Shortly after World War II, California fish managers had a brainstorm: They loaded juvenile trout into airplanes and saturation-bombed naturally fishless lakes in the High Sierra Mountains of California. Some of the fish hit rocks and ice, but most hit water.
Gorging on zooplankton, insects and two kinds of mountain yellow-legged frogs, the alien invaders unraveled aquatic and terrestrial ecosystems, often in designated wilderness.
In 2014, the U.S. Fish and Wildlife Service listed both groups of frogs as endangered, prompting aggressive action by Sequoia and Kings Canyon National Parks. The agency plan called for eradicating trout in 110 lakes, though trout would remain in 465 park lakes and hundreds of stream miles, leaving plenty of fishing opportunity.
Gillnets would be used where possible. But in 33 lakes, the only option was rotenone, a short-lived, organic fish poison derived from plant roots and applied at 100 parts per billion. In modern fisheries management, rotenone has never been seen to permanently affect a native ecosystem except to restore it. For centuries, Indigenous peoples have used high concentrations to kill fish for consumption. Rotenone only affects gill tissue.
But as early as 2008, numerous anglers, media and local politicians were throwing hissy fits about an effort to protect mountain yellow-legged frogs merely by suspending trout stocking in 175 waters within national forests.
“If the yellow-legged frog disappears, would anyone notice? Seriously. Does anyone really care?” editorialized Feather Publishing in its six newspapers. And Terry Swofford, chair of the Plumas County Board of Supervisors, declared, “To me, this is just another way of destroying our economy.”
When the environmental review process for frog recovery in Sequoia and Kings Canyon National Parks was completed in 2016, it generated plenty of support from environmental and angling communities. But there was still opposition.
Leading the charge against frog recovery via rotenone, and even gillnets, was the environmental group Wilderness Watch. “Poison has no place in wilderness,” it proclaims, wherever rotenone treatments are planned in wilderness.
But the Wilderness Act explicitly provides for the use of poisons to eradicate alien species. Federal permits are routinely issued.
Still, many opponents echoed Wilderness Watch’s false assertion that rotenone is “linked” to Parkinson’s disease. The myth derives from an Emory University study designed to create Parkinson’s-like symptoms, not the disease itself. Concentrated rotenone was pumped into rats’ veins for five weeks. No rat developed the disease, just Parkinson’s-like tremors.
Elsewhere in the Sierra, Wilderness Watch had litigated against, and dangerously delayed, rotenone treatment to save native Paiute cutthroat trout that were being hybridized off the planet by alien rainbow trout. Rotenone, it had testified, might harm mountain yellow-legged frogs — which don’t even exist in Paiute-cutthroat habitat.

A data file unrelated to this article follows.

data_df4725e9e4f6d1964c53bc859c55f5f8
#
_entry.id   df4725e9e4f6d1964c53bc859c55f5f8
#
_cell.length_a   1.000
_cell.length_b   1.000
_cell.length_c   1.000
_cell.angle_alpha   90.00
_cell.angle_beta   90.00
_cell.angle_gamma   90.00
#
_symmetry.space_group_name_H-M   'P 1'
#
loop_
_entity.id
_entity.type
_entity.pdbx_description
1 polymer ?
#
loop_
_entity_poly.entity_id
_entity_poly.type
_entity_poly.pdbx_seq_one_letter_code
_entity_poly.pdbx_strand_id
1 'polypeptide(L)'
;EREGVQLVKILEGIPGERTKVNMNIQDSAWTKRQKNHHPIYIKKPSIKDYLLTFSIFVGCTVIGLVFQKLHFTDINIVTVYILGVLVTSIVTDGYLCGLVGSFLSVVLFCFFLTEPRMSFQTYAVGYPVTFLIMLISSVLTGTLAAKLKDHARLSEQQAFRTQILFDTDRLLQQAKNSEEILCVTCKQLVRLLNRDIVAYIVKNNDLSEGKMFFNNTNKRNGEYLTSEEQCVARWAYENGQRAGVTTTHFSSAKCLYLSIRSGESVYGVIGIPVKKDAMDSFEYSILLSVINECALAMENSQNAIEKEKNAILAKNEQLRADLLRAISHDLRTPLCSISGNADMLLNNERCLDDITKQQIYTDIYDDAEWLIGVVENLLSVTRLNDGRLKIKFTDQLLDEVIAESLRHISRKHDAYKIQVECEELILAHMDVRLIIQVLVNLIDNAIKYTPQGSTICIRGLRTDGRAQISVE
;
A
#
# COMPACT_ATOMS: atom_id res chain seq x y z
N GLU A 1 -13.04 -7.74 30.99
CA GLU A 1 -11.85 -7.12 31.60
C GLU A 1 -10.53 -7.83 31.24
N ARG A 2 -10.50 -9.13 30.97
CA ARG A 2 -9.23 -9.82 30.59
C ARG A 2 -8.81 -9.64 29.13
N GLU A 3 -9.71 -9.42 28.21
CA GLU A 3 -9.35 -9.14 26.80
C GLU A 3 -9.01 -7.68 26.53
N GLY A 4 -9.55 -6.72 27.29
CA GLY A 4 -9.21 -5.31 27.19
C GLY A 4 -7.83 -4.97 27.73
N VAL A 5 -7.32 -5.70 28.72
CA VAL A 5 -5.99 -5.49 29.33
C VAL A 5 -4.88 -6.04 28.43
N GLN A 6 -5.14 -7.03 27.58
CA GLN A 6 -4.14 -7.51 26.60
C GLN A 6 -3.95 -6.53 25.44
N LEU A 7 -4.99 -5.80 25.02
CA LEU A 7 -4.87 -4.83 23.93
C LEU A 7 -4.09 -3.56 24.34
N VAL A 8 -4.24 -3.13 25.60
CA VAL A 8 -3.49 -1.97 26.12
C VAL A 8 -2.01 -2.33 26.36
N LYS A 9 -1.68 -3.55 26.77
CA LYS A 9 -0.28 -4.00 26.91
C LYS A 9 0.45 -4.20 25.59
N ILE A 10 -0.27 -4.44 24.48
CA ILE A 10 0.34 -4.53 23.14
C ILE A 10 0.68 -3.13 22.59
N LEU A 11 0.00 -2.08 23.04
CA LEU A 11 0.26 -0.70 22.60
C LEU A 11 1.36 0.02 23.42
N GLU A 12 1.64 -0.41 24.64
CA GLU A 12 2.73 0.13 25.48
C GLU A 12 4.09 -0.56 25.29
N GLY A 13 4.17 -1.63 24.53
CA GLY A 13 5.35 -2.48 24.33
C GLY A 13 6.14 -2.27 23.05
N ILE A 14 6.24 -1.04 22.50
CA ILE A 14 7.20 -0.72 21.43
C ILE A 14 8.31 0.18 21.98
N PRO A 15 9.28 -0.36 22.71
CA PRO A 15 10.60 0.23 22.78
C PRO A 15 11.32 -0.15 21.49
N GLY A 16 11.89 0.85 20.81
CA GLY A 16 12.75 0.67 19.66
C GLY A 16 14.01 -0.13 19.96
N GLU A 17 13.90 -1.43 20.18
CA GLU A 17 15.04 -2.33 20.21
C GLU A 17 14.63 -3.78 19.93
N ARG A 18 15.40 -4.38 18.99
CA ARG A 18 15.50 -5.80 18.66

After 2016, the opposition fell silent, and in 16 lakes cleared of trout with gillnets, ecosystems reawakened. Before eradication, surveys of two lakes revealed 134 mountain yellow-legged frogs and 53 tadpoles.
Just three years later, there were 4,000 frogs and 14,800 tadpoles.
“Once insects and frogs explode, everything reacts,” said Danny Boiano, the parks’ supervisory ecologist. In all 16 gillnetted lakes, he and aquatic ecologist Laura Van Vranken report spectacular recovery of frogs as well as frog predators such as coyotes, Couch’s and mountain garter snakes, and northern water shrews. They’re seeing huge hatches of aquatic insects along with a resurgence of birds.
Ralph Cutter, who runs a guide service and fly-fishing school, understands what’s at stake even though his livelihood depends on the alien trout. His message: “I would much rather leave a legacy of as natural an ecosystem as possible, rather than an artificial and synthetic landscape designed for the amusement of certain enthusiasts — including myself.”
He added that the “Sierra should not be managed like a pee-wee golf course.” And this from the Native Fish Society: “Each high-mountain lake is a beautiful and unique place and is appreciated for what it is. Why treat them like amusement parks?”
Still, some anglers remain ecologically challenged, knifing float tubes and removing and damaging gillnets.
Rotenone use will begin shortly in 33 lakes. “Our first treatments may rekindle angst, so we’ll need to continue with educational efforts,” said ecologist Boiano. With rotenone, there’s always a fight.
Ted Williams, an avid trout angler, is a contributor to Writers on the Range, writersontherange.org, an independent nonprofit that seeks to spur lively conversation about the West. He writes about fish and wildlife for national publications.